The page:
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Planning an Estate

With an estate plan, you can ensure that your loved ones are taken care of financially after your death. Your estate plan can also give your family peace of mind by documenting what you want if you become mentally or physically disabled. Learn the basics about planning an estate in this section.

Who needs estate planning?
If you experience one of these life events, it’s time to create an up-to-date estate plan.  

  • You marry, divorce or remarry
  • You have a child 
  • The value of your assets changes significantly 
  • You have a business you’d like to protect 
  • You move to a different state 
  • You’d like to change the executor of your will or the administrator 
  • One of your heirs dies 
  • The laws affecting your estate change  


Why estate planning?
By creating an estate plan, you can:  

Protect your loved ones financially
Once your estate plan is in order and it is properly funded with life insurance, you can rest assured that your loved ones will be taken care of financially in the event of your death. 

Prevent family conflict
Often, families experience conflict when they try to divide up a loved one’s estate themselves. You can ease their emotional burden by clearly defining what you want in your estate plan.  

Avoid probate
Probate is the process through which a deceased person’s affairs are resolved through the state. Though life insurance and annuity products generally avoid going through probate, it’s important to create an estate plan if you want all of your assets to avoid this process.  

Ensure your business’ survival
Create an estate plan to make sure that your employees and goals for your business will be taken care of even if you die or become disabled unexpectedly.  

Minimize taxation on your estate
Individuals who have more than $5 million (this amount will reduce to $1 million in 2013) in property, joint property, life insurance, annuities and certain trusts may be subject to federal estate tax. By using proper estate planning techniques, you can minimize the taxes that your beneficiaries will be subject to.  

For example: Through a federal gift-tax exemption, you can give $13,000 a year to a loved one throughout your life, minimizing the amount of tax due on your estate at death.  

Another method for minimizing taxation is to use a trust. Often married couples leave their entire estate to the surviving spouse, which avoids taxation at the second death. By setting up a trust to hold $5 million, you can ensure that both spouses take full advantage of the $5 million exclusion.  Until 2013 the use of such a trust may not be necessary to ensure that both exemptions are used.

Talk to your Modern Woodmen representative about ways to minimize taxation on your estate.  

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Minimize taxation on your retirement plans
At your death, your IRAs, qualified plans and annuities will be subject to income taxation and potentially estate taxation.  With an estate tax rate as high as 46 percent and an income tax rate of approximately 35 percent, a $1 million IRA can potentially shrink to $351,000.  Talk to your Modern Woodmen representative about replacing this asset with life insurance and other strategies for dealing with this issue.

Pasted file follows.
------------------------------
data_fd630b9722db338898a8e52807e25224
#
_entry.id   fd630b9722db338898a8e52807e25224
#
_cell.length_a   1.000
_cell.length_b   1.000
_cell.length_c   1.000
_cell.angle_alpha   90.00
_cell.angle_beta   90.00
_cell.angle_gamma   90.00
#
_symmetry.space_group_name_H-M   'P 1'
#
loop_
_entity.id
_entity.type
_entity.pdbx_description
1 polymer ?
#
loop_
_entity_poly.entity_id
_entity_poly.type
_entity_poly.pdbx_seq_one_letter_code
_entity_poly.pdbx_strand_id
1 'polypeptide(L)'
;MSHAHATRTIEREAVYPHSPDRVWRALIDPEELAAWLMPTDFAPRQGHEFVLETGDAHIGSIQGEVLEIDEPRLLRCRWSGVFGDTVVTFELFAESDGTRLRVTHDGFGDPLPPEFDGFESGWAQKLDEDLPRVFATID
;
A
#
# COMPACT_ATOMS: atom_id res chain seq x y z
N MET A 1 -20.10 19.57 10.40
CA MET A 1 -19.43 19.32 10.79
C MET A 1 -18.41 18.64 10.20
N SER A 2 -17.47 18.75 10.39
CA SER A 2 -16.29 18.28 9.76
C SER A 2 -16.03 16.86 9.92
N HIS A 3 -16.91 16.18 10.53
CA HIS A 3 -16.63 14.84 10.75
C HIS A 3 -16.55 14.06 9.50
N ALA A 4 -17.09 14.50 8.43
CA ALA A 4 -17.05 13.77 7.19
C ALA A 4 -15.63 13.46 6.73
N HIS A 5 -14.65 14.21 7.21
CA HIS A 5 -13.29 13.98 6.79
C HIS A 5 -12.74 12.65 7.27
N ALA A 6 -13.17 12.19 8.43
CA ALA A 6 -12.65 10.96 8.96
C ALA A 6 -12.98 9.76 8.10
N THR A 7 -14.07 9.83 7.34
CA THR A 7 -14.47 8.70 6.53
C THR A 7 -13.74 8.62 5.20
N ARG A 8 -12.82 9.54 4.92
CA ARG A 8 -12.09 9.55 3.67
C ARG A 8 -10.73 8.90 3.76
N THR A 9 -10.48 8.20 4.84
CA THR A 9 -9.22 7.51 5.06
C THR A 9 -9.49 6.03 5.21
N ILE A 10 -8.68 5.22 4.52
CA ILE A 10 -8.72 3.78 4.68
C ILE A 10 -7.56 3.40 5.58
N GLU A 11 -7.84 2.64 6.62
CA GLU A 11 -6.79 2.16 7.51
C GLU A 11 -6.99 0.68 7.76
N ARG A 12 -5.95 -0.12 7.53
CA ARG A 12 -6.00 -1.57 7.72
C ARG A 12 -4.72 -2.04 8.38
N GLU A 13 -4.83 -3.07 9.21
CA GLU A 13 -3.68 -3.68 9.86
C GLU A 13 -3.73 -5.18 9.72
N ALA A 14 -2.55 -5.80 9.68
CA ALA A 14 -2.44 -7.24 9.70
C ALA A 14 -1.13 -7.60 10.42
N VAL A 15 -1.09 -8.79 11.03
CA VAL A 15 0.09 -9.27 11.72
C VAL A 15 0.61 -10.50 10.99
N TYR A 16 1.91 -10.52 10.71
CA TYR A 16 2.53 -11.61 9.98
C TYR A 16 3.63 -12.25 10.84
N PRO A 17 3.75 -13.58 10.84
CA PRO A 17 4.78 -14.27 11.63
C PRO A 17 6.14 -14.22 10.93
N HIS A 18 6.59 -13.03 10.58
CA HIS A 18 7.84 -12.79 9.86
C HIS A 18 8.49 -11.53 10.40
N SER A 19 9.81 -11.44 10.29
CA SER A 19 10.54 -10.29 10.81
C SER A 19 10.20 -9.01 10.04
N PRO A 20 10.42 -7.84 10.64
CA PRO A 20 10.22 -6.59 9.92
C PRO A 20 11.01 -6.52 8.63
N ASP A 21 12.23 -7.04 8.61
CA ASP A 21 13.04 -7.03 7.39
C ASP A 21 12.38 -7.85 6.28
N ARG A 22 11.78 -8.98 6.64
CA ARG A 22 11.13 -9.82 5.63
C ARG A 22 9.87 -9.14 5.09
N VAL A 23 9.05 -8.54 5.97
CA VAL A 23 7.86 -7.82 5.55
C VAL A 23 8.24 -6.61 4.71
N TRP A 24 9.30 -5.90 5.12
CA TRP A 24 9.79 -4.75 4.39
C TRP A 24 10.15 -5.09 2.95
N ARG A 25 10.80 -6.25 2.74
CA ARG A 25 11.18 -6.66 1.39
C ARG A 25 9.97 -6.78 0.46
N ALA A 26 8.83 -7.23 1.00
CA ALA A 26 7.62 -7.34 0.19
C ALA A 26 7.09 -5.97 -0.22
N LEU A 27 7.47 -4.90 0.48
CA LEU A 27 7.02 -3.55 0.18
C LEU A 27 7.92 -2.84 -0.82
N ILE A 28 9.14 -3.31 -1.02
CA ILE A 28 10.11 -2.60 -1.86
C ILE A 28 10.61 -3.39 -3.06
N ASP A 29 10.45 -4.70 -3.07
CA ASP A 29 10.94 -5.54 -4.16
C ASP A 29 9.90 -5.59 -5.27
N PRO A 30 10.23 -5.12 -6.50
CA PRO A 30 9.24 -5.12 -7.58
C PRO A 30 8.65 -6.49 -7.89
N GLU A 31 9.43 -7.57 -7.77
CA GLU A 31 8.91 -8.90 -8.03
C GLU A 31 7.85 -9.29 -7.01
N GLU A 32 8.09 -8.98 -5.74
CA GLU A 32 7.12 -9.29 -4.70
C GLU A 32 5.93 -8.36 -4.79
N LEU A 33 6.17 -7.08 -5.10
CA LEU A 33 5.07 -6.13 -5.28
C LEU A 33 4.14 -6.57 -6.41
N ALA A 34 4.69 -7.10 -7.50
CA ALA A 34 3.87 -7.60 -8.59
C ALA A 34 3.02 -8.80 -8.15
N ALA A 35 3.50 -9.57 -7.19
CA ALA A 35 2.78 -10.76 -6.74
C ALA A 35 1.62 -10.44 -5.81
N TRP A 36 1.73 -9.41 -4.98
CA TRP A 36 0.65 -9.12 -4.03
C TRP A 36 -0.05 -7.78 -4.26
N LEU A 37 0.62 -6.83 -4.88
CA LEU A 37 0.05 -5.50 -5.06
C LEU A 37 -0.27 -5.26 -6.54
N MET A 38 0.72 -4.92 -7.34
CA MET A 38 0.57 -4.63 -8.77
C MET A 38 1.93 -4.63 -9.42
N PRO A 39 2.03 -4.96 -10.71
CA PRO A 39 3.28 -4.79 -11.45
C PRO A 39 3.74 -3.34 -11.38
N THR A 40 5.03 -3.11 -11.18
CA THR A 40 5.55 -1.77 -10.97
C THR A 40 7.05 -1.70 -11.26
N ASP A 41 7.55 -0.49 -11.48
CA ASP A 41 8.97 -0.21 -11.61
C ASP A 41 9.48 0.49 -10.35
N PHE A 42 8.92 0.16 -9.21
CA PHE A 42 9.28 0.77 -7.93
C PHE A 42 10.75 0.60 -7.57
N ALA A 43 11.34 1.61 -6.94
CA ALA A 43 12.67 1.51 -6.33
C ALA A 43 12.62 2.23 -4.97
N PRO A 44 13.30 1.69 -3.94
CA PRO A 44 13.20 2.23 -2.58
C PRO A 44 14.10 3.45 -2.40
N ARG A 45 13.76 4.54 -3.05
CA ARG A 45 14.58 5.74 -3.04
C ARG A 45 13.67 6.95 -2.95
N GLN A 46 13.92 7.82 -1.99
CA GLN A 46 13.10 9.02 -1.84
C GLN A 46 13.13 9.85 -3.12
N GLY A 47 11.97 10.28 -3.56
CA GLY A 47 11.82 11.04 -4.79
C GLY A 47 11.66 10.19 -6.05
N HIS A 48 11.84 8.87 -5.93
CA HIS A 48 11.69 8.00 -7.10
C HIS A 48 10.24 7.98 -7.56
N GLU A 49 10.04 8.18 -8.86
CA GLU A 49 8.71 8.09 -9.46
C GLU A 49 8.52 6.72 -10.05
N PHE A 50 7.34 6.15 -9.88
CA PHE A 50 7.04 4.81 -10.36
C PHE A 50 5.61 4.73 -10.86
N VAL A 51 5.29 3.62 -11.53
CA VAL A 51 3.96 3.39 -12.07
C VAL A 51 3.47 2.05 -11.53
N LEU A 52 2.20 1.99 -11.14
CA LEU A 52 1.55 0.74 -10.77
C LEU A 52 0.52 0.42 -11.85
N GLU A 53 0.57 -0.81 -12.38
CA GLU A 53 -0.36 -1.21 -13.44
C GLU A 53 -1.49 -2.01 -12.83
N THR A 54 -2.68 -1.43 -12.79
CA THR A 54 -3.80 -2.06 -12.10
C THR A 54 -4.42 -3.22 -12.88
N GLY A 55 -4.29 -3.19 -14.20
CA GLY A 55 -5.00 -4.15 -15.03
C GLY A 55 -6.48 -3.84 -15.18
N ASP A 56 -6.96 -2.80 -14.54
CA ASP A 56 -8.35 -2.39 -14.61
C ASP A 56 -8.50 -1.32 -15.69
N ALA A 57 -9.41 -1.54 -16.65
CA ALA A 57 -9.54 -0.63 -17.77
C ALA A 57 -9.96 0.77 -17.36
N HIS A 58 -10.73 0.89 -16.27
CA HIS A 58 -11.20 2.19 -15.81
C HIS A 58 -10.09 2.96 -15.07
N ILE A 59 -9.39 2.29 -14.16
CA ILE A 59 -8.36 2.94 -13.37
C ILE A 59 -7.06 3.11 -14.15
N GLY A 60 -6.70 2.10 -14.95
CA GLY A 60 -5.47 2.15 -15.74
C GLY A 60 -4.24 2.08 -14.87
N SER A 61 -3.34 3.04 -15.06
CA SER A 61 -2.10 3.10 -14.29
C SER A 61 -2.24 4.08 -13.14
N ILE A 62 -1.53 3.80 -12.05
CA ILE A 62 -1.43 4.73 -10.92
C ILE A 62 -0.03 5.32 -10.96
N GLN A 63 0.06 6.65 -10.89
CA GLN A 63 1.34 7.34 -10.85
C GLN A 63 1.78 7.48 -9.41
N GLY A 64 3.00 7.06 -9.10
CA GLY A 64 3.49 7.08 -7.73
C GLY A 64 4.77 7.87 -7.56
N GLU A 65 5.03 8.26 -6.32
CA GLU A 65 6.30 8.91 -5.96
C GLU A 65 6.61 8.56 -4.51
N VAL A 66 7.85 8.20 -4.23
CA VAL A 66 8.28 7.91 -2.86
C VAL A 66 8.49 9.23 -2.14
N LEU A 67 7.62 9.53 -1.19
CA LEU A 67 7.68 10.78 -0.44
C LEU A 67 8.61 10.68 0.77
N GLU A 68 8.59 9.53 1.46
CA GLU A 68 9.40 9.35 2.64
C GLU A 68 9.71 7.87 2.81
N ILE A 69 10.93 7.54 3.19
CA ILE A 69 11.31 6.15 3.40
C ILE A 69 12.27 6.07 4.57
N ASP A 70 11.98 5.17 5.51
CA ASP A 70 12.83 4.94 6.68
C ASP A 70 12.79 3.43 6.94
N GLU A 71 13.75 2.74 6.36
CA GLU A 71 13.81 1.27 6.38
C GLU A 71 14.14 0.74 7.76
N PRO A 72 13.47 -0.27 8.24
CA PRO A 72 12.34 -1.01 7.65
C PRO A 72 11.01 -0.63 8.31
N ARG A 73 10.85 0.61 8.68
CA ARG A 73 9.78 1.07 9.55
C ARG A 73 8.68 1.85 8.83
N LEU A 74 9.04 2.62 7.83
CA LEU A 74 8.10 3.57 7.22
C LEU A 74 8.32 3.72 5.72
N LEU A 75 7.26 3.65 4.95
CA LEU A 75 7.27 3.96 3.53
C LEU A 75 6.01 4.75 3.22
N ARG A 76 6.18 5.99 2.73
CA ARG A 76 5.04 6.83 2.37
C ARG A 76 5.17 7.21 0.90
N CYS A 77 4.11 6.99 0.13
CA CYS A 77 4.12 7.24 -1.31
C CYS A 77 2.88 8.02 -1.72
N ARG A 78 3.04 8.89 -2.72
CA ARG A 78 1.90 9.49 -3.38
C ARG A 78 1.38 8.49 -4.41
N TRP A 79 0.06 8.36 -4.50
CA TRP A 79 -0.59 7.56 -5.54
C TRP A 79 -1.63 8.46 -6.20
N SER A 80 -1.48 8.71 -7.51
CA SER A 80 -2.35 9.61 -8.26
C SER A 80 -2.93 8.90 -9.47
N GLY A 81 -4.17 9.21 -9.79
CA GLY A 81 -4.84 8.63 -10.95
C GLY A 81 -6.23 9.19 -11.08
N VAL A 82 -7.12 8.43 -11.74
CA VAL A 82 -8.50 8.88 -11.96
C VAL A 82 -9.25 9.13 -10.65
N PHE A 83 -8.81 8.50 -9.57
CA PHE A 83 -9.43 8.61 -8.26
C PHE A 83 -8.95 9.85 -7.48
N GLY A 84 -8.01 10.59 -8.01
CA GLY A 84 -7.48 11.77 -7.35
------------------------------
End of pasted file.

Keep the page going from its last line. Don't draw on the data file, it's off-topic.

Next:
A successful estate plan contains or accounts for the following elements:  

As part of your estate plan, you should have a will that specifies who is to receive your estate in the event of your death. It’s a good idea to also include a living will, so that your loved ones know what to do if you are incapacitated with no hope for recovery and a plan for what to do in case you become physically or mentally disabled.  

Power of attorney
It’s important to name a person that you trust to have power of attorney, so they can make unexpected decisions about financial and healthcare issues.  

Plan for minors
If you’re a parent, it’s important to specify who the legal guardian of your children would be if you and your spouse die. Otherwise, the court will choose their guardian. You should also be sure to provide for your children financially. You can set up a trust and determine the terms of how and when the money will be spent, such as at what age the children will receive money. Without any guidance from you, the court will appoint a custodian to manage your children’s money.   

Life insurance
When you create an estate plan, you need to reevaluate your life insurance coverage or purchase new coverage that accounts for estate taxes and estate administration fees, along with all other financial needs. After all, an estate plan isn’t worth much if it is not fully funded.  

Life insurance is not part of your probate estate, so make sure to review your life insurance beneficiary designations and coordinate with your estate plan.  

If you would like to leave money to a beneficiary without giving them complete control, you should add a trust to your estate plan. It is a great resource for leaving money to minors or special needs individuals because you can determine when your beneficiaries receive money and how it is distributed.  

Charitable giving
If you would like to leave a legacy to charity, make charitable contributions a part of your estate plan. Whether you name a charity as the beneficiary of your IRA, life insurance certificate or property, these contributions may be tax-deductible and reduce your taxable estate. You can also replace assets to loved ones with an income tax-free life insurance policy.


How to plan your estate
Review your estate with a Modern Woodmen representative.

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